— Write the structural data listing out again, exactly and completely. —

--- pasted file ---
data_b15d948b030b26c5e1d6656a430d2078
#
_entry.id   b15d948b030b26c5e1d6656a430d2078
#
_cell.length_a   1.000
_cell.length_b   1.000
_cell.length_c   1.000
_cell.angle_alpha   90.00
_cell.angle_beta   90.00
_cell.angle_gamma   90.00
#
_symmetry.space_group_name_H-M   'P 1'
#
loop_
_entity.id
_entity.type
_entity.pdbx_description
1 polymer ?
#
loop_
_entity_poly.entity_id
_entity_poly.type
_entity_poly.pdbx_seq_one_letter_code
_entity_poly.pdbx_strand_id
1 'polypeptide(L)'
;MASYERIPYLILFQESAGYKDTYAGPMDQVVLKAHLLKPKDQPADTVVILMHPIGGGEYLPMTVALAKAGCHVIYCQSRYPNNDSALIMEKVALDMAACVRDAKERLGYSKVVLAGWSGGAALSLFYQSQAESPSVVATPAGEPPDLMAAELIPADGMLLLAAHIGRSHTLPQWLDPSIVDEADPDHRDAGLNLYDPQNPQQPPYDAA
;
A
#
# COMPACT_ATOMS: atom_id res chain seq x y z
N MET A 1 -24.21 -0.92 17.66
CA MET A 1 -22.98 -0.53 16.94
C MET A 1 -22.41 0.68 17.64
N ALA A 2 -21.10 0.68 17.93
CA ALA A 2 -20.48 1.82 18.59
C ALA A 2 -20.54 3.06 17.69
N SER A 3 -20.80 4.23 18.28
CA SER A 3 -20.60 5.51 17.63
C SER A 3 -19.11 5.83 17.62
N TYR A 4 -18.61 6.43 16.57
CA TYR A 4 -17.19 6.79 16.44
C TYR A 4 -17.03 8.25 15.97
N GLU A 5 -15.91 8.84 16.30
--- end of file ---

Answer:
data_b15d948b030b26c5e1d6656a430d2078
#
_entry.id   b15d948b030b26c5e1d6656a430d2078
#
_cell.length_a   1.000
_cell.length_b   1.000
_cell.length_c   1.000
_cell.angle_alpha   90.00
_cell.angle_beta   90.00
_cell.angle_gamma   90.00
#
_symmetry.space_group_name_H-M   'P 1'
#
loop_
_entity.id
_entity.type
_entity.pdbx_description
1 polymer ?
#
loop_
_entity_poly.entity_id
_entity_poly.type
_entity_poly.pdbx_seq_one_letter_code
_entity_poly.pdbx_strand_id
1 'polypeptide(L)'
;MASYERIPYLILFQESAGYKDTYAGPMDQVVLKAHLLKPKDQPADTVVILMHPIGGGEYLPMTVALAKAGCHVIYCQSRYPNNDSALIMEKVALDMAACVRDAKERLGYSKVVLAGWSGGAALSLFYQSQAESPSVVATPAGEPPDLMAAELIPADGMLLLAAHIGRSHTLPQWLDPSIVDEADPDHRDAGLNLYDPQNPQQPPYDAA
;
A
#
# COMPACT_ATOMS: atom_id res chain seq x y z
N MET A 1 -24.21 -0.92 17.66
CA MET A 1 -22.98 -0.53 16.94
C MET A 1 -22.41 0.68 17.64
N ALA A 2 -21.10 0.68 17.93
CA ALA A 2 -20.48 1.82 18.59
C ALA A 2 -20.54 3.06 17.69
N SER A 3 -20.80 4.23 18.28
CA SER A 3 -20.60 5.51 17.63
C SER A 3 -19.11 5.83 17.62
N TYR A 4 -18.61 6.43 16.57
CA TYR A 4 -17.19 6.79 16.44
C TYR A 4 -17.03 8.25 15.97
N GLU A 5 -15.91 8.84 16.30